Don’t be silly, Chris. Sarah Palin isn’t looking for a gig on MS-NBC’s prime time! Let’s put aside the point Noel Sheppard makes about Matthews using the grammatically horrid phrase “a political ignorant” after praising himself as someone who constantly seeks knowledge. Let’s instead look at the journalistic standards at MS-NBC for political argumentation, as Matthews reports that Sarah Palin takes great joy in ignorance by quoting that rock-solid source … “somebody alludes to”:
CHRIS MATTHEWS,HOST: Maybe I can push your button with this one, Cynthia, my pal. It doesn`t bother you that she`s making zillions of dollars. But how about this, as someone who trained yourself, like I did, to learn some things, who gets up every day and tries to know something before they talk. Here she is saying she has — somebody alludes to her sheer joy that she gets out of not knowing anything.
I really think, not that she`s unintelligent, but she`s campaigning almost for the role of a professional ignorant, like, “I don`t know anything, therefore I should be listened to.” She seems to aspire to knowing even less. It`s a weird advantage that she claims that if I`m really ignorant, then you should really listen to me, because I`m not like one of those intellectuals back east. It`s a strange ambition. I think she`s pursuing it effectively.
CYNTHIA TUCKER, ATLANTA JOURNAL-CONSTITUTION: Well, I don`t think she would pursue that effectively as a presidential candidate, Chris. That`s where Ken and I differ. It is fine if she wants to go out and make a lot of money giving speeches. I think this idea of winging it, of not knowing anything about foreign policy, knowing very little about domestic policy, would not serve her any better in a presidential run than it served her when she was McCain`s running mate.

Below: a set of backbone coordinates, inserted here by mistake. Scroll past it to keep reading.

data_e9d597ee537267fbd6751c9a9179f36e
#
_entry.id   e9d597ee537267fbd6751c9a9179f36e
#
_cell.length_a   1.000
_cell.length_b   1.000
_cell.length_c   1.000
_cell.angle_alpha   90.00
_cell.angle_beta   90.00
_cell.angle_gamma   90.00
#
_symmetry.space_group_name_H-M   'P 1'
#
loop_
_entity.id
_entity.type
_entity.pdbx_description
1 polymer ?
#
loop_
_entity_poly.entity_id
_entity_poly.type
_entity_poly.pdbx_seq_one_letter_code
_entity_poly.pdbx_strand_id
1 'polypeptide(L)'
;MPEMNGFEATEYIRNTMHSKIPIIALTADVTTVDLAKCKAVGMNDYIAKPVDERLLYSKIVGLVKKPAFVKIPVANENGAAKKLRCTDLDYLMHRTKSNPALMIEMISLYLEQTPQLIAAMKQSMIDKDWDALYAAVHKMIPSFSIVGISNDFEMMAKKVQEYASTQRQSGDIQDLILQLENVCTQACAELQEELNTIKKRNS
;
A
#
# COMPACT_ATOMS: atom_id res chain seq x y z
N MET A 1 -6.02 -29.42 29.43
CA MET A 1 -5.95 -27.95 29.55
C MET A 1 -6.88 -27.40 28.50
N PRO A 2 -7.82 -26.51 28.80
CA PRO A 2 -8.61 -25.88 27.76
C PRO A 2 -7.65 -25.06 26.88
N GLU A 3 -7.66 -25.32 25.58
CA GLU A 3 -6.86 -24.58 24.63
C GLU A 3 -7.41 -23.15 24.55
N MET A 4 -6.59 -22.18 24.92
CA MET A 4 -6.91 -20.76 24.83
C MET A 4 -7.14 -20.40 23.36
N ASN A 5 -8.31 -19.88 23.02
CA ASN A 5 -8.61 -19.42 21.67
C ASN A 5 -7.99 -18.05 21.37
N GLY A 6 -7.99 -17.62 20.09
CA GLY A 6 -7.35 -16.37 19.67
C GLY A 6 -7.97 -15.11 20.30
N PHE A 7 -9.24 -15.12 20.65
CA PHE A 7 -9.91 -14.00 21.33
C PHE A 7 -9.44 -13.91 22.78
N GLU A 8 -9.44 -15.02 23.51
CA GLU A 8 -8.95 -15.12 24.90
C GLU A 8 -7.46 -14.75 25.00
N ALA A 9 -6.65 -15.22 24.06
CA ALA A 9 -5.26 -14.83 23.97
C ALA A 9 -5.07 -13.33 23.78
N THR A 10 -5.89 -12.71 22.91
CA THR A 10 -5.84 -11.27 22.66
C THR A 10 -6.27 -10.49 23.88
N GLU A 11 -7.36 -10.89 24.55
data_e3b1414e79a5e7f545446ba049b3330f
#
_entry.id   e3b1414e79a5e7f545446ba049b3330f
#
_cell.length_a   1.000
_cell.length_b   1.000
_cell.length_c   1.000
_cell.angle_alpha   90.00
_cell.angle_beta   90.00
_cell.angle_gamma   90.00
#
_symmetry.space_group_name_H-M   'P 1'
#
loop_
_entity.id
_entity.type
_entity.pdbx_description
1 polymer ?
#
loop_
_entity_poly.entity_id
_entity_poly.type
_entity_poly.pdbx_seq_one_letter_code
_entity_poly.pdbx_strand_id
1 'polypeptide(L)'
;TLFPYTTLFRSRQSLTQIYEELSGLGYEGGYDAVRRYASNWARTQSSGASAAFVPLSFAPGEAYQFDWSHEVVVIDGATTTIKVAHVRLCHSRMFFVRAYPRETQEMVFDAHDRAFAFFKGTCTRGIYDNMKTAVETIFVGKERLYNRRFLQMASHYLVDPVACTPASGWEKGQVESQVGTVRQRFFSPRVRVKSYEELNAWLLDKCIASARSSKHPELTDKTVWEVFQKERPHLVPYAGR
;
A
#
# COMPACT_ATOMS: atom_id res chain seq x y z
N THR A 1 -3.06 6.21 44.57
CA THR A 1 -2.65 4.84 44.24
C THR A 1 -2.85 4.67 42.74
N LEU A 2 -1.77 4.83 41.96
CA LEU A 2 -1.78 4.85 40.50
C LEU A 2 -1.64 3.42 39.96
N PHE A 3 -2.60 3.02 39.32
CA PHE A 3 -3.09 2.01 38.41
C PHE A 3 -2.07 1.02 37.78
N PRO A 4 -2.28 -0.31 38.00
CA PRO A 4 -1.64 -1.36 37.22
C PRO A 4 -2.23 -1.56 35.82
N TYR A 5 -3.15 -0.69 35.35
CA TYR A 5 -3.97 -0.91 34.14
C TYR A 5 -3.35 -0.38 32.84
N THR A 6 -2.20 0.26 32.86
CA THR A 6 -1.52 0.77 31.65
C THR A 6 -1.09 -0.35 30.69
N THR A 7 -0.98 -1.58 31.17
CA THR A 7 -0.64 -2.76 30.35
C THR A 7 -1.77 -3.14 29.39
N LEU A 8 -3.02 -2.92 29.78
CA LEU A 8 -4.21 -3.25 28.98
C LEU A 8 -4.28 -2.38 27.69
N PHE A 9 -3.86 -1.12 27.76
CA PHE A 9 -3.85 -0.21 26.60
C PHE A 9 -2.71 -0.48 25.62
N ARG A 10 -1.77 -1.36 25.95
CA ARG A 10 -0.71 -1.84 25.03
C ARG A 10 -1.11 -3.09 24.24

I don`t think the vast majority of voters respect that or want to see that in candidates. It`s fine in Palin world. She has a small constituency of very enthusiastic supporters. But the majority of voters, including the majority of Republican voters, expect their candidates to actually know something about policy.
Well, as long as somebody alludes to it, it must be true! Palin must wake up in the mornings in complete bliss over the idea that she doesn’t have to talk about policy at all. Except, of course, that Palin does — whether it’s energy policy, health-care reform, or even nuclear policy, Palin not only doesn’t avoid it but issues almost daily communiques on substantive policy from her platform on Facebook. In fact, her speech at the SRLC this month spoke almost entirely to policy, including Afghanistan and the foreign policy bungling of the White House, when many expected her to focus more on politics and the integration (or lack thereof) of the Tea Party and Republicans.
Certainly, one can disagree with Palin on policy, or demand deeper explanations. But the notion that Palin doesn’t address policy at all is an argument that qualifies someone as a “political ignorant” … but it’s not Sarah Palin.